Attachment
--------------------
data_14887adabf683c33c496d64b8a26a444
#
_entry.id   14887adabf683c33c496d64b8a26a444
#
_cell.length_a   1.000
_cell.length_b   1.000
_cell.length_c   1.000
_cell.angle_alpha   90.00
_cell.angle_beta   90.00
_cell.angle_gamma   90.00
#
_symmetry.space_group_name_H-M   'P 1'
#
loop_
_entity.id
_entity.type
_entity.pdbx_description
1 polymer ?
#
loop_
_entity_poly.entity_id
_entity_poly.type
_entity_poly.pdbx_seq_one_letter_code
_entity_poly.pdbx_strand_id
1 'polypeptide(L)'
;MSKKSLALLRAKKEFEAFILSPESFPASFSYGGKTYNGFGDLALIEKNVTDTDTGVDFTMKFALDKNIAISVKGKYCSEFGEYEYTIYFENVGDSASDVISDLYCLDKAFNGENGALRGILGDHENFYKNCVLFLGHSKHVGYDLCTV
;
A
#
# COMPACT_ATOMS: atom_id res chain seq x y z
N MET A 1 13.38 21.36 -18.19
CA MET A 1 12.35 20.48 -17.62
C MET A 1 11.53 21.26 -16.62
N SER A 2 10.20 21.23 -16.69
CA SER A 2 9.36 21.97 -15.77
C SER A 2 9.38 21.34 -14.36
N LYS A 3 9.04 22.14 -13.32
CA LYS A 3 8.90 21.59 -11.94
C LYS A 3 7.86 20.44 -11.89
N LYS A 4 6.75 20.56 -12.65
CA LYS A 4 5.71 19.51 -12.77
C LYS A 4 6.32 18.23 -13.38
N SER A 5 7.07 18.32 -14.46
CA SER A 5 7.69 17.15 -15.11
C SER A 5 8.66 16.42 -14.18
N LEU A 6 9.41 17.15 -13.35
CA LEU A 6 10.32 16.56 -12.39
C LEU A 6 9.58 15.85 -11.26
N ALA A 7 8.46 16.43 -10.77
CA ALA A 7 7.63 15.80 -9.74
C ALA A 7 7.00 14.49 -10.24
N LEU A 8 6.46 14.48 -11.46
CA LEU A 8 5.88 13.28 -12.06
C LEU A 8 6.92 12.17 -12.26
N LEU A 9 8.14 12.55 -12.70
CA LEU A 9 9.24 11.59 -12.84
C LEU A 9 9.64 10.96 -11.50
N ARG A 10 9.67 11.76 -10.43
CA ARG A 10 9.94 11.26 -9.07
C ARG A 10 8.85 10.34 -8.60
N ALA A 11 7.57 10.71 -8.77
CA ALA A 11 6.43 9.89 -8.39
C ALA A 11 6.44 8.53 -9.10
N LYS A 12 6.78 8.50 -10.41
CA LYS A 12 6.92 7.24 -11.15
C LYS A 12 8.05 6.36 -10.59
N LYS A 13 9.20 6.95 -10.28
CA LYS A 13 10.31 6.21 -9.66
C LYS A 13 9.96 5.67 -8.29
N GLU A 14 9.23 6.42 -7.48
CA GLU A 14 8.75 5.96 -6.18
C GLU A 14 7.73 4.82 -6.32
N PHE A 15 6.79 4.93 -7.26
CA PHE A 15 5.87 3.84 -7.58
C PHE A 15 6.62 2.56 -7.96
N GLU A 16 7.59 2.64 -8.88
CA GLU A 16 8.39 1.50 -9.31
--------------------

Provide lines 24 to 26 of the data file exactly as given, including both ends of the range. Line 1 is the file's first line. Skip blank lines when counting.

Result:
_entity_poly.pdbx_strand_id
1 'polypeptide(L)'
;MSKKSLALLRAKKEFEAFILSPESFPASFSYGGKTYNGFGDLALIEKNVTDTDTGVDFTMKFALDKNIAISVKGKYCSEFGEYEYTIYFENVGDSASDVISDLYCLDKAFNGENGALRGILGDHENFYKNCVLFLGHSKHVGYDLCTV